La réputation de Balzac n’est bien sûr plus à faire. Si son influence mondiale est énorme, l’un de ses domaines majeurs est la Grande-Bretagne, par la présence des versions originales de ses œuvres, et par le biais de la traduction de ses œuvres en Anglais et leur dissémination à travers le monde anglophone. Le Groupe d’Etudes Balzaciennes propose maintenant en collaboration avec les Universités d’Oxford et de Birmingham le tout premier colloque sur « Balzac et l’Angleterre ». En réunissant des spécialistes français, britanniques, américains et mondiaux il se donne pour objet de considérer la nature de l’engagement de Balzac avec l’Angleterre, mais aussi de réfléchir sur l’identité de l’« Angleterre » et sur la nature des interférences entre l’Angleterre, la littérature anglophone et Balzac. Les communications pourront traiter, entre autres, les thèmes suivants : 1) Présence(s) et influence(s) sur Balzac de la pensée, de l’imaginaire (philosophique, politique, juridique, économique – voir A. Smith) et des écrivains britanniques (entre autres Shakespeare, Milton, Locke, Otway, Sterne, Richardson, Byron, Scott); 2) La Grande-Bretagne, l’Angleterre et les Anglais dans La Comédie humaine et les autres œuvres de Balzac (personnages, paysages, mœurs, langages) ; 3) réception britannique ou quasi britannique contemporaine de Balzac (Dickens, Thackeray, Eliot, Wilde, James, Wharton…) ; permissivité et censure ; nationalisme et moralité ; réception et critique de Balzac au dix-neuvième siècle : traduction, presse, édition et pédagogie ; éditions scolaires et universitaires ; 4) Réponses et réception de la postérité : critique et création balzacienne en Angleterre ; réactions romanesques, littéraires et autres (artistiques, musicales, poétiques, politiques, Internet ; adaptations théâtrales, cinématographiques, télévisuelles, radiophoniques, nouveaux médias ; Balzac, critique et théorie ; cursus et programmes scolaires et universitaires ; presse, édition et traduction ; éditions individuelles et en série ; état présent et perspectives futures : la tradition critique anglo-américaine ; traductions anglaises comme vecteur de réception et d’appréciation, de la critique et de la théorie mondiale. En posant, à propos de ce romancier entre tous le plus grand et le plus pénétrant, la question translinguistique et transculturelle de savoir à quoi précisément pouvaient, peuvent et pourront renvoyer les termes « Angleterre », « England » et « Grande-Bretagne », il soulèvera des questions fondamentales sur l’identité, la conception et la création littéraire et sur la nationalité, questions qui ont conduit le dix-neuvième siècle et pourraient encore façonner la nôtre.

Les propositions (250 mots maximum) pour des interventions individuelles ou des séances entières sont à adresser par courriel, en anglais ou en français, au comité d’organisation (Tim Farrant, University of Oxford; Owen Heathcote, University of Bradford; Michel Lichtlé, Université Paris IV Sorbonne; Nathalie Preiss, Université de Reims Champagne-Ardenne; and Andrew Watts, University of Birmingham) avant le 10 novembre 2017 à l’adresse suivante : balzacangleterre@gmail.com.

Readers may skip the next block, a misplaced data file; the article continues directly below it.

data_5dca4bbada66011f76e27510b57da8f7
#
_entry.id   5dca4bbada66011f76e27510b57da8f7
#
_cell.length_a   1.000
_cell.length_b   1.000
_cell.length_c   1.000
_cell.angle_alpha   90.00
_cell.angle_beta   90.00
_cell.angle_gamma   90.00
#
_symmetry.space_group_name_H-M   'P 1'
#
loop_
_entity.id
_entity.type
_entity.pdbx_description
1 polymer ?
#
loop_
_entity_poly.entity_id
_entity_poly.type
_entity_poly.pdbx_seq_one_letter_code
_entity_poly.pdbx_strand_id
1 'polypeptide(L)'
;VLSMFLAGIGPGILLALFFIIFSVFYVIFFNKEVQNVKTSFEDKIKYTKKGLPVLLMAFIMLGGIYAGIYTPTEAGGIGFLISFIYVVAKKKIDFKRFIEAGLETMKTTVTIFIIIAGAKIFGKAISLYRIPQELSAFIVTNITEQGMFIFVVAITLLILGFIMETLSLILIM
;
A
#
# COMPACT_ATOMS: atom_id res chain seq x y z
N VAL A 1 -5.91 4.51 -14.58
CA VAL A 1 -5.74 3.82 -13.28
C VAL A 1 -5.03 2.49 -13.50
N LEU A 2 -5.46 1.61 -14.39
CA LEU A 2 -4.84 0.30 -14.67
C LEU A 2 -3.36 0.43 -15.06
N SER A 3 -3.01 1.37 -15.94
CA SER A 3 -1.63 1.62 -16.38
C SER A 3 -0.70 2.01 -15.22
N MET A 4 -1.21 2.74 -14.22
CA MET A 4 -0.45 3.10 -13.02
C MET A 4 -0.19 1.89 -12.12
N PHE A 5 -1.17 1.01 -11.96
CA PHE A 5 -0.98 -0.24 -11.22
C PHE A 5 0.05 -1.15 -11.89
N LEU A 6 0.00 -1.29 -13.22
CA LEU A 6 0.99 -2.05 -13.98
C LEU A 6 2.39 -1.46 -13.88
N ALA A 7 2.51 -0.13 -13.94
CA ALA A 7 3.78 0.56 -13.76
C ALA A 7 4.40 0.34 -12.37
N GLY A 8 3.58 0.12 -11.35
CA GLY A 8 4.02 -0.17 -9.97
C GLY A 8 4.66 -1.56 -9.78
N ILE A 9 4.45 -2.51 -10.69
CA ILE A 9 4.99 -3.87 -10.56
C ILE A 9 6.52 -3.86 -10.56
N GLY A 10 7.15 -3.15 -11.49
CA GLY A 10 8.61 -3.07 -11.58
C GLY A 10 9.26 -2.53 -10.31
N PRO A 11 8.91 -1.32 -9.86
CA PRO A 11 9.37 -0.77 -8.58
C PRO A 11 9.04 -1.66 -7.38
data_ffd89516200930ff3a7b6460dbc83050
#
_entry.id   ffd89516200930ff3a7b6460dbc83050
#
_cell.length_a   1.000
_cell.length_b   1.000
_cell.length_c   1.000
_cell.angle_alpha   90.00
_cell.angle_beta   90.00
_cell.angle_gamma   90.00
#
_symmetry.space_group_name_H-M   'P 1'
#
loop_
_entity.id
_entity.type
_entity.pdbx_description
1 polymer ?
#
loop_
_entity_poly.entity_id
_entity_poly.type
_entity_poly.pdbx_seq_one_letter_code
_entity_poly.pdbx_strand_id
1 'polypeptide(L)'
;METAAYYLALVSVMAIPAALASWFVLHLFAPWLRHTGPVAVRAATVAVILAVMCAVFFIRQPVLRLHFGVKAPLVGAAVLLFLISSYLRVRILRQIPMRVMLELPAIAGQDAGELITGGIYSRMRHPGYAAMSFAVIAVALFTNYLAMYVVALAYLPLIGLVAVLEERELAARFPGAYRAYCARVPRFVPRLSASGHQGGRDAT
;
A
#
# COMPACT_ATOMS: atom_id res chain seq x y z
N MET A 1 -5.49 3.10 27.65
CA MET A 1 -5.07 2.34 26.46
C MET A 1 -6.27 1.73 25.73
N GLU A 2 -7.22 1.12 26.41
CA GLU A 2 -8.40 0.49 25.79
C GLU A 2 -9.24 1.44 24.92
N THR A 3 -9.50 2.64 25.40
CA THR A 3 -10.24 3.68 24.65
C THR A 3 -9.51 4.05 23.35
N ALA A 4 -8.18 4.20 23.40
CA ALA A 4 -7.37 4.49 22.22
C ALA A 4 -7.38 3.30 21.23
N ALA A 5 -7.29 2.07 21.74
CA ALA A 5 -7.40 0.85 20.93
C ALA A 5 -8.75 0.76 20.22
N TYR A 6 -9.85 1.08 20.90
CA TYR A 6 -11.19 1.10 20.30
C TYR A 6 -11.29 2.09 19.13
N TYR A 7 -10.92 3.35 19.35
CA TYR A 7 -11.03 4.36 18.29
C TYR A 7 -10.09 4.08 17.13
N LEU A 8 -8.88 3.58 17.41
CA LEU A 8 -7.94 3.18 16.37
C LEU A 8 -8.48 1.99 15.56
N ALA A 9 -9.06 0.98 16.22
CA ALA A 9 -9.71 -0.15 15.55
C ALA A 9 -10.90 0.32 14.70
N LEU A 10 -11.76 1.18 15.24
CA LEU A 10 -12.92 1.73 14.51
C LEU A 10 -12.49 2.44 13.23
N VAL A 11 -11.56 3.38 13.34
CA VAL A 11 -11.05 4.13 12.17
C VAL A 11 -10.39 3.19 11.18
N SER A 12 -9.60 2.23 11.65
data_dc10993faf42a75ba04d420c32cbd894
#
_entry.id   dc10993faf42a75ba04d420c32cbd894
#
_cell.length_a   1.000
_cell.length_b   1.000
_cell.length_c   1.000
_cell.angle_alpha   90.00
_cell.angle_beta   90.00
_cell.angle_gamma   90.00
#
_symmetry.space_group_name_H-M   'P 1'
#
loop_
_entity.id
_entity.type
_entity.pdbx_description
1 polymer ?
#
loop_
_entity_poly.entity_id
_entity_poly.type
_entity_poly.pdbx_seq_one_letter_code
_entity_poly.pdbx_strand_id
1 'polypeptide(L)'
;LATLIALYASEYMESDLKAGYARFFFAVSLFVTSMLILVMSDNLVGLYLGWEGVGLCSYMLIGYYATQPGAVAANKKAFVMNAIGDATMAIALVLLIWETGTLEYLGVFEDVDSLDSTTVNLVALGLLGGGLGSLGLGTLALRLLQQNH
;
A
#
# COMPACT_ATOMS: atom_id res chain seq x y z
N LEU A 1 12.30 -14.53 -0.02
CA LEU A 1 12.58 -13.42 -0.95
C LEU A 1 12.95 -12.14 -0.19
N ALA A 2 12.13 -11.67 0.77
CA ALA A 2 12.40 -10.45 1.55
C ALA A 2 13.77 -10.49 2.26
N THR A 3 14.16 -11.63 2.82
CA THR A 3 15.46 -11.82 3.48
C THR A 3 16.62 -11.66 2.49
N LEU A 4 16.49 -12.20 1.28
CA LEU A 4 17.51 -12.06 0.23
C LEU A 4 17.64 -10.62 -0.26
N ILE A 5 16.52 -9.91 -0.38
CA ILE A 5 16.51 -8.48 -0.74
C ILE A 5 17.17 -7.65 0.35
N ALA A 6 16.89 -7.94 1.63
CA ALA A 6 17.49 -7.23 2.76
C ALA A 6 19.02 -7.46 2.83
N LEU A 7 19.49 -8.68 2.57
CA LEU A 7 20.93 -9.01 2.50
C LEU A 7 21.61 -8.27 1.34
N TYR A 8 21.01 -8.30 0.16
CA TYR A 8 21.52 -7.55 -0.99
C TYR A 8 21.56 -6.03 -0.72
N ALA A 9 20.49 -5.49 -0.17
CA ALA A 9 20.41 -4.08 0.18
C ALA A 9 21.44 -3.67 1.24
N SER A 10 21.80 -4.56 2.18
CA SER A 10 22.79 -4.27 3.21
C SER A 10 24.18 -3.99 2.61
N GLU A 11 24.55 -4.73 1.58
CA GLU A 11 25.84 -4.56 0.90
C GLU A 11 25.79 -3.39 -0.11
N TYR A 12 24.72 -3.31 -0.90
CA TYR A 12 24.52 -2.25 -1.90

AHRC Midlands3Cities funding for UK/EU Students

AHRC Midlands3Cities funding for UK/EU students

The Midlands3Cities Doctoral Training Partnership (M3C) is a collaboration between the University of Birmingham, Birmingham City University, De Montfort University, University of Leicester, Nottingham Trent University and The University of Nottingham. M3C is awarding up to 80 PhD Arts and Humanities Research Council (AHRC) studentships for UK/EU applicants for 2018 entry.

M3C is also awarding 7 Collaborative Doctoral Awards with partner organisations: Flatpack Festival, Leicester City Council, Nottingham City Museums and Galleries, Nottingham Contemporary, Oxford Lieder, Royal Shakespeare Company, and Spalding Gentlemen’s Society.

M3C provides research candidates with expert supervision (including cross-institutional supervision where appropriate), research training and access to a wide range of facilities, cohort events and placement opportunities with regional, national and international partners in the cultural, creative and heritage sectors.

English at Nottingham Trent University is inviting applications from students whose research interests include:

  • American literature and cultural history
  • Colonial, postcolonial, global, and world literatures and cultures
  • Creative writing and critical-creative research
  • Gender and sexuality
  • Literary and cultural theory
  • Literature and technology
  • Literature, film and visual culture
  • Magazine and periodical writing
  • Modernist and postmodernist literature
  • Poetry and poetics
  • Popular fiction
  • Race, Rights and Activist Writing
  • Romantic literature
  • Shakespeare and Early Modern writing
  • Travel writing
  • War and literature
  • Women’s writing

The deadline for M3C funding applications is Monday 15 January 2018, by which time students must have applied for a place to study and have ensured that two academic references are submitted to the home university on the correct M3C form. For full details of eligibility, funding, research supervision areas and CDA projects, and for dates of our November application writing workshops, please visit http://www.midlands3cities.ac.uk/ or contact enquiries@midlands3cities.ac.uk.